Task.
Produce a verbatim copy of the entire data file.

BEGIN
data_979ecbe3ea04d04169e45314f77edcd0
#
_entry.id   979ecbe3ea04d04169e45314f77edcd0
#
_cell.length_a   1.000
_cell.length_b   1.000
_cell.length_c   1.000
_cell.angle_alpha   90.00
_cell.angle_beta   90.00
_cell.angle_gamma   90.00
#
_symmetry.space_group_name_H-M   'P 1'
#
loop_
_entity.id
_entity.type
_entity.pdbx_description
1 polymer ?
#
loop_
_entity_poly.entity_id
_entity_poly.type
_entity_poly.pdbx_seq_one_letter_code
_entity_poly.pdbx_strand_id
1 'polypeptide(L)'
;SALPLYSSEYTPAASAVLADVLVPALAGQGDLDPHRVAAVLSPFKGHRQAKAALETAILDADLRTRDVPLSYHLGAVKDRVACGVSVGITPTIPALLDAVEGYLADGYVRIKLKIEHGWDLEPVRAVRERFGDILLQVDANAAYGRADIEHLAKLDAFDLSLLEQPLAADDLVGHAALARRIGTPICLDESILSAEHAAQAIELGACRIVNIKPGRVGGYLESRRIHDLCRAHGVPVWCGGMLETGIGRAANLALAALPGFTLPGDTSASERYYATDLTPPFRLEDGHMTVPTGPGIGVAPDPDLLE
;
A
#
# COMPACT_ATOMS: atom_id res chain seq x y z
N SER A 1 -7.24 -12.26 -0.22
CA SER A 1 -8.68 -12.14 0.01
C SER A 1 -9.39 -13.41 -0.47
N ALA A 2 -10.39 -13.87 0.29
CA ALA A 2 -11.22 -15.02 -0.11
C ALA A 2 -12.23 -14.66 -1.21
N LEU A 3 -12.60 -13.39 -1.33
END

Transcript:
data_979ecbe3ea04d04169e45314f77edcd0
#
_entry.id   979ecbe3ea04d04169e45314f77edcd0
#
_cell.length_a   1.000
_cell.length_b   1.000
_cell.length_c   1.000
_cell.angle_alpha   90.00
_cell.angle_beta   90.00
_cell.angle_gamma   90.00
#
_symmetry.space_group_name_H-M   'P 1'
#
loop_
_entity.id
_entity.type
_entity.pdbx_description
1 polymer ?
#
loop_
_entity_poly.entity_id
_entity_poly.type
_entity_poly.pdbx_seq_one_letter_code
_entity_poly.pdbx_strand_id
1 'polypeptide(L)'
;SALPLYSSEYTPAASAVLADVLVPALAGQGDLDPHRVAAVLSPFKGHRQAKAALETAILDADLRTRDVPLSYHLGAVKDRVACGVSVGITPTIPALLDAVEGYLADGYVRIKLKIEHGWDLEPVRAVRERFGDILLQVDANAAYGRADIEHLAKLDAFDLSLLEQPLAADDLVGHAALARRIGTPICLDESILSAEHAAQAIELGACRIVNIKPGRVGGYLESRRIHDLCRAHGVPVWCGGMLETGIGRAANLALAALPGFTLPGDTSASERYYATDLTPPFRLEDGHMTVPTGPGIGVAPDPDLLE
;
A
#
# COMPACT_ATOMS: atom_id res chain seq x y z
N SER A 1 -7.24 -12.26 -0.22
CA SER A 1 -8.68 -12.14 0.01
C SER A 1 -9.39 -13.41 -0.47
N ALA A 2 -10.39 -13.87 0.29
CA ALA A 2 -11.22 -15.02 -0.11
C ALA A 2 -12.23 -14.66 -1.21
N LEU A 3 -12.60 -13.39 -1.33